Chapter Seventeen: 1999–2000 283
granted a Master’s of Divinity degree (M.Div), the standard degree for ministers in
the United States.
Leonard’s mission was to make the Divinity School a part of the University,
which meant connecting with the Schools of Law and Medicine and formalizing a
dual-degree agreement with the Counseling program. In addition to teaching, he and
Wade Stokes (Development) were charged with fundraising and received grants from
the Carpenter, Henry Luce, Jesse Ball DuPont, and Cannon foundations. Upon his
arrival, Leonard had to raise $2 million.
The second major story of the year was the October 3 dedication of the
7,200-square-foot Flow Haus, a stately, three-level 1890s home in Vienna, Austria.
The house was a gift from Trustee Vic Flow (’52) and his wife, Roddy. The first four-
teen students to live in the Flow Haus began their studies on August 25 under German
Professor Larry West. They focused on the German language, while taking courses in
medieval literature, art, music, architecture, and theatre.
A third major story was a controversy that erupted in the fall, when the Wake For-
est Baptist Church, an autonomous congregation that met in Wait Chapel, allowed
the University Chaplain, who was a member, to perform a same-sex union ceremony.
Prior to the event, Board of Trustees Chair John Medlin appointed an ad hoc com-
mittee, chaired by Michael G. Queen (’68), pastor of Wilmington’s First Baptist
Church, to study the question. The Trustees noted that the church should decide but
asked that the ceremony not use University facilities. Queen met with church officials
on several occasions, informing them of the request, and President Hearn delivered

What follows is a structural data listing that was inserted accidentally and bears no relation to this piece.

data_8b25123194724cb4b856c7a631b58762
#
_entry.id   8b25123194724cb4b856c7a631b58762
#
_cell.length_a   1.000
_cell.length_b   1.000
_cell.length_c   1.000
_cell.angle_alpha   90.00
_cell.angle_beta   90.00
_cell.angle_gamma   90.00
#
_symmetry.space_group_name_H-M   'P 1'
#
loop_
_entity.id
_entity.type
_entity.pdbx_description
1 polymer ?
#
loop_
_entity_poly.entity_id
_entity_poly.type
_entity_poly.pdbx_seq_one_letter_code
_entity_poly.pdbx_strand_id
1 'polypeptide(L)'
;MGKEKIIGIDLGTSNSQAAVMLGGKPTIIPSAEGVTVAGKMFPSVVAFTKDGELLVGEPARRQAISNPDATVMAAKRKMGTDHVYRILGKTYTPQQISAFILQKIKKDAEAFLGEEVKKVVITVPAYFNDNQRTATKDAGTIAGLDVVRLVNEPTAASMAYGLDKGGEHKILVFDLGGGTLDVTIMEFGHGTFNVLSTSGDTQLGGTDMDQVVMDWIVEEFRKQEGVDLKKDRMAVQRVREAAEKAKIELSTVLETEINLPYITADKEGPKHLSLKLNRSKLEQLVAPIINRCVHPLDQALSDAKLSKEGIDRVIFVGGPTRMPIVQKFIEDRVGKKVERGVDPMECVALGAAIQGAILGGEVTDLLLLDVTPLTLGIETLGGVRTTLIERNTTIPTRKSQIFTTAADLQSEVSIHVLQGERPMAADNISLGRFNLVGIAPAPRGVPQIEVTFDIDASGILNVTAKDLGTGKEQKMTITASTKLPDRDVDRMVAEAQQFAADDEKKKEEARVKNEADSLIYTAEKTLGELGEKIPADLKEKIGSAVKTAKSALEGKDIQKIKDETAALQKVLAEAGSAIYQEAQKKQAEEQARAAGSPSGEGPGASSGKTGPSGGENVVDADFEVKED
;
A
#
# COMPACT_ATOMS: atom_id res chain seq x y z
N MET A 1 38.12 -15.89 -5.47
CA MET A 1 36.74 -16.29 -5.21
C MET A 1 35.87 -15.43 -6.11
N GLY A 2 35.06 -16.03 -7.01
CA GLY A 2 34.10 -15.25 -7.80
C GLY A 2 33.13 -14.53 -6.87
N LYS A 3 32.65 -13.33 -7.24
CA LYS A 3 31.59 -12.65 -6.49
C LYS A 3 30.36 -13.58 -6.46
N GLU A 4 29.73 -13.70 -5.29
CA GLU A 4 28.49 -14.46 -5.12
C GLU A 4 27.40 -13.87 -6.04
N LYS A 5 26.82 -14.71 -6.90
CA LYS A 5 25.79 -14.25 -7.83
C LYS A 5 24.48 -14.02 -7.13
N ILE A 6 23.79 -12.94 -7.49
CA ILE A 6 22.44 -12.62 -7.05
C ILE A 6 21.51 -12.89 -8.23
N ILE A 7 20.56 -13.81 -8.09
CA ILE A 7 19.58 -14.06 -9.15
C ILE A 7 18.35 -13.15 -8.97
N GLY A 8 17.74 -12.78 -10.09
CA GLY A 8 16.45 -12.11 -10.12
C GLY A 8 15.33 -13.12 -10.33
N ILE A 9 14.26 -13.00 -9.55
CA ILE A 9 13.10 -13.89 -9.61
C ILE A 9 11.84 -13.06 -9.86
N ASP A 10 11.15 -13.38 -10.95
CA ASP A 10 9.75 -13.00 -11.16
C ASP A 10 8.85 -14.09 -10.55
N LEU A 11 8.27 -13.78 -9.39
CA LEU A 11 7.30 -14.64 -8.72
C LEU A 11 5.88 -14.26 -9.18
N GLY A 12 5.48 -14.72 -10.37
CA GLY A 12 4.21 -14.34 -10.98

a formal message from the Trustees to the church on September 8. The church went
ahead with the ceremony using University facilities.
Two news reporters, Paul Brown and Michelle Johnson, resigned from WFDD in
protest to what they perceived as censorship and an infringement of their first amend-
ment rights when they were asked to limit their coverage of the event to a University news
release containing the full text of a Trustee report. Some faculty were also upset that the
Trustees and administration acted without consulting them and that the Trustees’ word-
ing struck them as discriminatory. At their October meeting, the faculty passed a resolu-
tion calling on the President and Trustees to assure them of academic freedom and to
reaffirm the University’s nondiscrimination policy. Vice President Sandra Boyette, who
was responsible for WFDD, told the University Senate that neither she nor her staff asked
the station to limit its coverage of the Trustee response.
In response, the President appointed an interim advisory committee composed
of Miles Foy (Law), Katy Harriger (Political Science), Michael Hazen (Communica-
tion), Wayne King (Journalism), and Harry Titus (Art) to address editorial concerns
at the station, while an editorial policy was developed for the news staff. At Boyette’s
request, President Hearn later moved responsibility for the station from University
Relations to the Provost’s Office.
On a happier note, the University teamed with the Winston-Salem Convention
and Visitors Bureau in fall 1999 to submit a bid to bring a 2000 presidential debate
to campus. On January 6, 2000, the Commission on Presidential Debates (CPD)
announced that it had selected Wake Forest to host the second of three debates
on Wednesday, October 11, 2000, at 9 p.m. in Wait Chapel. The other two debates
would be held at the John F. Kennedy Memorial Library in Boston and Washington
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